All ducts and equipment openings were sealed off during construction to prevent an accumulation of dust and other particulates, and air quality testing was performed after the project was completed to ensure that all of the spaces met EPA air quality standards. Additional water used is drawn from a nearby stream, eliminating the need for potable water use for irrigation purposes and saving more than 123,000 gallons annually.
Exposed concrete floors deliver heat, require little maintenance, and eliminate the need for floor finishes that must be periodically replaced, while the wood trusses and roof deck provide an attractive finish without a drop ceiling. Given the building’s long anticipated life, the spaces inside the building were designed to be adaptable. This data is available to students on a building dashboard connected to the building controls system, which allows them not only to better understand resource use but also to create and manage a resource budget and perform science experiments by adjusting set points to determine what effect this has on building performance. Even the middle school students contributed valuable ideas that were ultimately incorporated into the project, such as the inclusion of skateboard racks next to the bike racks. As a former high school physics and engineering teacher, French implemented the guitar program in her physics class at Ohio’s New Philadelphia High School. In the model below, the two story addition is shown on the front of the existing building with the expanded gymnasium at the top right of the picture. Plans that were developed in 2001 to renovate the school were put on hold when the state put a moratorium on any reimbursement programs. The building is home to a new music room, practice rooms, teacher offices, a science lab, and a greenhouse. The students growing and harvesting efforts also serve the larger community; every Thursday students participate in the Gorge Grown Farmer’s Market hosted at the school site.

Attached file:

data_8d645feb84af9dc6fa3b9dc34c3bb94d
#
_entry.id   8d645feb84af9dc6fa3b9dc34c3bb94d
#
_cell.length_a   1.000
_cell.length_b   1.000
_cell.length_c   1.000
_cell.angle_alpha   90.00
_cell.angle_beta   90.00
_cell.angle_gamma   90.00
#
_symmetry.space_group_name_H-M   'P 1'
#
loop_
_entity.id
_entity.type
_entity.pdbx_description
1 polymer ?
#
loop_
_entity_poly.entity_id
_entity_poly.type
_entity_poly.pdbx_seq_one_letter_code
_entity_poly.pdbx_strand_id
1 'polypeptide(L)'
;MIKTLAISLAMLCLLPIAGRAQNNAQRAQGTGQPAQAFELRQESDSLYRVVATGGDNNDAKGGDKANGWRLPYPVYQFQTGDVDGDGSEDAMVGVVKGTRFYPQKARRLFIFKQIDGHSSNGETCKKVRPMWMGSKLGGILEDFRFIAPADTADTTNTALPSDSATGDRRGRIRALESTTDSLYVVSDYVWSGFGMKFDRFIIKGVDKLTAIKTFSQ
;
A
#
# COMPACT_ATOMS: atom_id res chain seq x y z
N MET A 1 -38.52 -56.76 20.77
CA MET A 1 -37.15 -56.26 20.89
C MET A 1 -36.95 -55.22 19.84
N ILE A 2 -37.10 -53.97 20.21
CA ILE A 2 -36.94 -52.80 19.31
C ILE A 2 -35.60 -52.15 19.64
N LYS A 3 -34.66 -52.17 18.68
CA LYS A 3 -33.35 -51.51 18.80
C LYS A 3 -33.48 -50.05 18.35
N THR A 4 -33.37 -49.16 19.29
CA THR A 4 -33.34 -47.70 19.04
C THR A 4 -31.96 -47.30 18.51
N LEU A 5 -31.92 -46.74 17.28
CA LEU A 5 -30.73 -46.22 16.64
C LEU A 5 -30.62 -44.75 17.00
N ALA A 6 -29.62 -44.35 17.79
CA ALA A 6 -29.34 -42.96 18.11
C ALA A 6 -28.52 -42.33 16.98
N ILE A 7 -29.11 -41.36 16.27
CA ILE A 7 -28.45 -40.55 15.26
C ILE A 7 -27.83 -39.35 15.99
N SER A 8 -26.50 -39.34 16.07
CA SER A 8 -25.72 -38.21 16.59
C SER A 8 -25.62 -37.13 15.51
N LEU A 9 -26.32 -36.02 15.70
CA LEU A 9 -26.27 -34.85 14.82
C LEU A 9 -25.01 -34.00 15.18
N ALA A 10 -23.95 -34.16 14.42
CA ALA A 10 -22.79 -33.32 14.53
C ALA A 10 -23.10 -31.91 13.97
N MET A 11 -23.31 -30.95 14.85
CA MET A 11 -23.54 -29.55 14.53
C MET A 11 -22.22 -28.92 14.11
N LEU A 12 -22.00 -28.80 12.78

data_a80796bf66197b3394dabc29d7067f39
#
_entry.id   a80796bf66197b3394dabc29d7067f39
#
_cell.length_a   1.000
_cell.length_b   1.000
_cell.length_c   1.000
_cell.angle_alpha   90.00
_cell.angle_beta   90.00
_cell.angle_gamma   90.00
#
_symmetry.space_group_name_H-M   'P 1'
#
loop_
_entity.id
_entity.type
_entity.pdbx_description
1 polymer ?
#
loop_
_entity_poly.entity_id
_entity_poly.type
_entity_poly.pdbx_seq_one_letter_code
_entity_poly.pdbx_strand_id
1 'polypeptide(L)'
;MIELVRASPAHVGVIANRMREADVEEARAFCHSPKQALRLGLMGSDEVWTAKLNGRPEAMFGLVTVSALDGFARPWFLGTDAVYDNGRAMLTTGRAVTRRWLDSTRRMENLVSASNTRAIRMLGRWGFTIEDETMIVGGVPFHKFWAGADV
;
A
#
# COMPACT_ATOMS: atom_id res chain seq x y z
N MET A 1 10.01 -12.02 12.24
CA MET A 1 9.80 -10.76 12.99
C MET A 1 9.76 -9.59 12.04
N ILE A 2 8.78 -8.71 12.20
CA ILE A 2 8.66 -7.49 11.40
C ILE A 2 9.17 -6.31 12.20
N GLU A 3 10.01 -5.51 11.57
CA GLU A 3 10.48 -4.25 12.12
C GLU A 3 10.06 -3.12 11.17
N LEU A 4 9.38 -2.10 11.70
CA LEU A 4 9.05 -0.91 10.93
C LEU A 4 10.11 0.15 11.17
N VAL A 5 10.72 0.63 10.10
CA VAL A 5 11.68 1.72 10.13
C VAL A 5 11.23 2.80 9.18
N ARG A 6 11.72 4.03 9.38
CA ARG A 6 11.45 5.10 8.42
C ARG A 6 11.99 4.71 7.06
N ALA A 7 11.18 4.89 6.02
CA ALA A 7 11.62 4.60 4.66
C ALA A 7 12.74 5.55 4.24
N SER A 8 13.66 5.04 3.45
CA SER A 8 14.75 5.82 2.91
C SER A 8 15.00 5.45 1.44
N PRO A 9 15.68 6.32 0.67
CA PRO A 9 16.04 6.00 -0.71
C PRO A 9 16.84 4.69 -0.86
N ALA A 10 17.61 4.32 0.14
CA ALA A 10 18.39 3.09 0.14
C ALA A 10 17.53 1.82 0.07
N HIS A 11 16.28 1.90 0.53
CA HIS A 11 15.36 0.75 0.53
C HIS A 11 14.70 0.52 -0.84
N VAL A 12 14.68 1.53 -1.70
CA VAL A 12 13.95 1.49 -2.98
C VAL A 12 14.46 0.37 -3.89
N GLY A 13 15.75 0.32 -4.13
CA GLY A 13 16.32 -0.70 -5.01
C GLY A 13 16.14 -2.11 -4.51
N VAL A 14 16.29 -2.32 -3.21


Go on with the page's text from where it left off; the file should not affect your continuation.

The students’ growing and harvesting efforts in the greenhouse and garden serve as a venue to bring the larger community to the school campus; every Thursday, students participate in the Gorge Grown Farmer’s Market hosted at the school site. Walk-off mat systems at building entries and high-efficiency filters in the building’s mechanical system will continue to preserve the air quality in the facility over time.
In addition, a heat-exchange system and a radiant slab increase the efficiency of the building, reducing reliance on imported energy.
Sections of the wall and floor assemblies for the building also remain exposed through glass so that students can see how they work.
In the end, two arguments helped persuade the board of the value of funding the entire project.
When the moratorium was lifted a year ago, the school administration asked the MSBA (Massachusetts School Building Authority) to consider assisting with the funding for the Middle School. A new outdoor amphitheater overlooking the greenhouse is also accessible to the public in addition to serving as an outdoor classroom project. The first concerned the building’s use as a teaching tool and the fact that it seemed more meaningful for students to target net-zero performance as a goal for their energy budgets. A mixed native and edible plant area with a small pond is located along the west border of the project site. The results showed payback periods of 2 to 9 years for each of the ten energy-efficiency measures, which allowed the project to tap incentive funding through the energy utility and the state.